When Jordan was writing The Eye of the World, he meant his series to be a trilogy. Like every other writer, he changed things as he went along, and there are minor consistency errors still in print today. Despite this, it seems like Jordan had a clear vision of where he wanted Rand to end up. The dream sequence in Chapter 9 foreshadows many plot points and important pieces of Rand’s character arc. It also gives a clear summary of some of the central philosophical themes of the series. Having this clear vision for his main character helped Jordan keep the story on track (for the most part) while juggling thousands of characters and subplots.

Theme is difficult to talk about without sounding pedantic, but it is an integral part of literature. The themes of nihilism vs. hope, the balance between destruction and creation, light and dark, male and female, etc., come through clearly in The Eye of the World and every other book in the series.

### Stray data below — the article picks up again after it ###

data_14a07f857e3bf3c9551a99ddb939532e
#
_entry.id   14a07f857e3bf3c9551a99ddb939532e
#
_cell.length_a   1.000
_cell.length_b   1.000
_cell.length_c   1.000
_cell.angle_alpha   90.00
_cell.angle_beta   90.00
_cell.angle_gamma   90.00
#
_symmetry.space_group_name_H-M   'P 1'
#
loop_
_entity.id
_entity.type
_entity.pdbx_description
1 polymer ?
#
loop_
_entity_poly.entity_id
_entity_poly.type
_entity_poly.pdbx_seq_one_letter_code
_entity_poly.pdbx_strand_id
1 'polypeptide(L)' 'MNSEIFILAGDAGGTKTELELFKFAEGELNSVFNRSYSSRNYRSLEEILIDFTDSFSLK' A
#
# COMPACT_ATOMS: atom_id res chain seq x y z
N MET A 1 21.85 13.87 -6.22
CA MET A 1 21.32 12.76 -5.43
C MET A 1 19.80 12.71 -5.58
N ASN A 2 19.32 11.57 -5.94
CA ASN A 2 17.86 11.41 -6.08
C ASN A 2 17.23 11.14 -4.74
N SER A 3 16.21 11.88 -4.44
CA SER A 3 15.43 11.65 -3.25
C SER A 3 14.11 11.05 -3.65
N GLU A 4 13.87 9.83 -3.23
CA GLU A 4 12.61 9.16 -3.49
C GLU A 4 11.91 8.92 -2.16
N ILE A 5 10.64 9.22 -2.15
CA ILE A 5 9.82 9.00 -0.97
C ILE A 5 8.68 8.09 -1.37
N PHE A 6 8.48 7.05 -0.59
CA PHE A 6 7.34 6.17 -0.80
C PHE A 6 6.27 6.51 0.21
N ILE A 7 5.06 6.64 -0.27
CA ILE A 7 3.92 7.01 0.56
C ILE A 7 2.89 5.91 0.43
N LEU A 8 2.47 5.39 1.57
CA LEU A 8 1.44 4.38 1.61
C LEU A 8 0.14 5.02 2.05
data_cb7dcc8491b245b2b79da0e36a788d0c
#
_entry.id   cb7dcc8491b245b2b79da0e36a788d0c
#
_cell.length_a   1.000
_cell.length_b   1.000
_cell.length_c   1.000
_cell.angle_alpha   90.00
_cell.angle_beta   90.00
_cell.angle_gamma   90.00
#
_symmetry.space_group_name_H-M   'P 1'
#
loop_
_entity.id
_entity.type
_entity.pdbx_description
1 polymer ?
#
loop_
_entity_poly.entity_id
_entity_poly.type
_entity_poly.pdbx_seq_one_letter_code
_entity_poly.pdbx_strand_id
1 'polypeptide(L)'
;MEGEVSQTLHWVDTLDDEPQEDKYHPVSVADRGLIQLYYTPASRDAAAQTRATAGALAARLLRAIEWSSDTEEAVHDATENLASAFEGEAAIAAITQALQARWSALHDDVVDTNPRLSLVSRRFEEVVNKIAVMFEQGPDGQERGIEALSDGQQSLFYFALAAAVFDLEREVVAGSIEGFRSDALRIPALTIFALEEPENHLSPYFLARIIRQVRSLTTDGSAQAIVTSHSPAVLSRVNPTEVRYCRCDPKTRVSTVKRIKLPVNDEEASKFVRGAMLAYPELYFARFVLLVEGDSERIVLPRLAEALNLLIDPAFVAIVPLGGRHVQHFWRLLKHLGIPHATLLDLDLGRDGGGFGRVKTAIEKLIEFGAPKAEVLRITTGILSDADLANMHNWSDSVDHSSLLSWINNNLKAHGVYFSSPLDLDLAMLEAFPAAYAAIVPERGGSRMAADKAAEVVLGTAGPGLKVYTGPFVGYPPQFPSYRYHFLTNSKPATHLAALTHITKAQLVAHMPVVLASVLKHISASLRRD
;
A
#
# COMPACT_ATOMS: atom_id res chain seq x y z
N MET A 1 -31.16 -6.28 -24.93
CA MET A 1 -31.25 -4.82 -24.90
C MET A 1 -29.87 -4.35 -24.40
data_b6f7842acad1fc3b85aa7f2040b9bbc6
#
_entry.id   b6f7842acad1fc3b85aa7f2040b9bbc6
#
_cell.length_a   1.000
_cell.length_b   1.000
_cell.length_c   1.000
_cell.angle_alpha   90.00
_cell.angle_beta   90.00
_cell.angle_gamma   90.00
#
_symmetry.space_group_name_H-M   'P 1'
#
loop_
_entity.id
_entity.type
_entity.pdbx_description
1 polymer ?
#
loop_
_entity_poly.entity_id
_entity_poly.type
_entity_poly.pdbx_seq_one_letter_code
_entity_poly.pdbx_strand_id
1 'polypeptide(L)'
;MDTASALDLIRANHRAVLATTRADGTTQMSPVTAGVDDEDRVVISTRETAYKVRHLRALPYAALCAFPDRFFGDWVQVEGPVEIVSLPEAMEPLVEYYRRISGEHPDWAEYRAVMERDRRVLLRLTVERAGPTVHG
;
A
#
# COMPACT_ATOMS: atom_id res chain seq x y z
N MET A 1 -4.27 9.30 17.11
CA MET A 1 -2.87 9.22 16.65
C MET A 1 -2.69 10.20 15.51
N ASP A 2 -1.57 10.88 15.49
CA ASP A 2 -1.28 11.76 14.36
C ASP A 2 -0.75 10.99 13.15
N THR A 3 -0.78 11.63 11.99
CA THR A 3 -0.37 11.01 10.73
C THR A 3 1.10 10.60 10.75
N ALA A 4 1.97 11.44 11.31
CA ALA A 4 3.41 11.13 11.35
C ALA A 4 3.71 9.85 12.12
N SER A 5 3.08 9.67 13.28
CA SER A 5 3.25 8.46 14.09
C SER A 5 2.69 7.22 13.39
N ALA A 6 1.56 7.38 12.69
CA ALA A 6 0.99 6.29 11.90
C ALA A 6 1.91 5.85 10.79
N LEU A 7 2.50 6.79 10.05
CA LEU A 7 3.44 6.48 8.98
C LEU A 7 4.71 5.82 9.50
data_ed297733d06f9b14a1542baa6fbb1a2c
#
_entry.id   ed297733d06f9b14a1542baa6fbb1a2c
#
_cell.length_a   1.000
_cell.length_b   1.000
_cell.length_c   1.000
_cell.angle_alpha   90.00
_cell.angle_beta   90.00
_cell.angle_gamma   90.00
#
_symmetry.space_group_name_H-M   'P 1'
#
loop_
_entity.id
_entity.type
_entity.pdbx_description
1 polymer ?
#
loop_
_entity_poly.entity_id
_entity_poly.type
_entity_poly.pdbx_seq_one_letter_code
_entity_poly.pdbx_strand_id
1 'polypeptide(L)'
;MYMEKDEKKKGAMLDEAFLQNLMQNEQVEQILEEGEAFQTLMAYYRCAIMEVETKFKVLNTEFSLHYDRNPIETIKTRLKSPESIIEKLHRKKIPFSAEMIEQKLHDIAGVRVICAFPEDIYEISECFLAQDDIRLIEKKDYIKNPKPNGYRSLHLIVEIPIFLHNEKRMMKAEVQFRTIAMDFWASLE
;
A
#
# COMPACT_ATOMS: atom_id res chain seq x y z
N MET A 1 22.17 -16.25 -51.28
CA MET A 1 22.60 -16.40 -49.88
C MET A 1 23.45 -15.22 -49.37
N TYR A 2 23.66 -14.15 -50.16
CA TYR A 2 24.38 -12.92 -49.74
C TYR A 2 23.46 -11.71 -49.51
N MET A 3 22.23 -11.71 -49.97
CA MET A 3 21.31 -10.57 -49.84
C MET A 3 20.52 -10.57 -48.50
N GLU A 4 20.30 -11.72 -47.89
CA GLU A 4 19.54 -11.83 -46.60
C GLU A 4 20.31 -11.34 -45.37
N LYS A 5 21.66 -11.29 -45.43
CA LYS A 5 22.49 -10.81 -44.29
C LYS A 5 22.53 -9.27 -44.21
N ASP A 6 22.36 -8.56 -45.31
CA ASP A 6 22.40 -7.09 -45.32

Speaking of balance, the more succinct side of Jordan’s writing is displayed in chapter 9. It might take him two pages to describe a dress, but he can also encapsulate the series’ themes/ cosmology/and significant plot arcs in a couple of paragraphs. The truly genius thing about these moments is that they are subtle and natural to the story. A first-time reader wouldn’t know that the chapter 9 dream sequence is chock full of foreshadowing for later books. 

4. Close Third-Person Perspective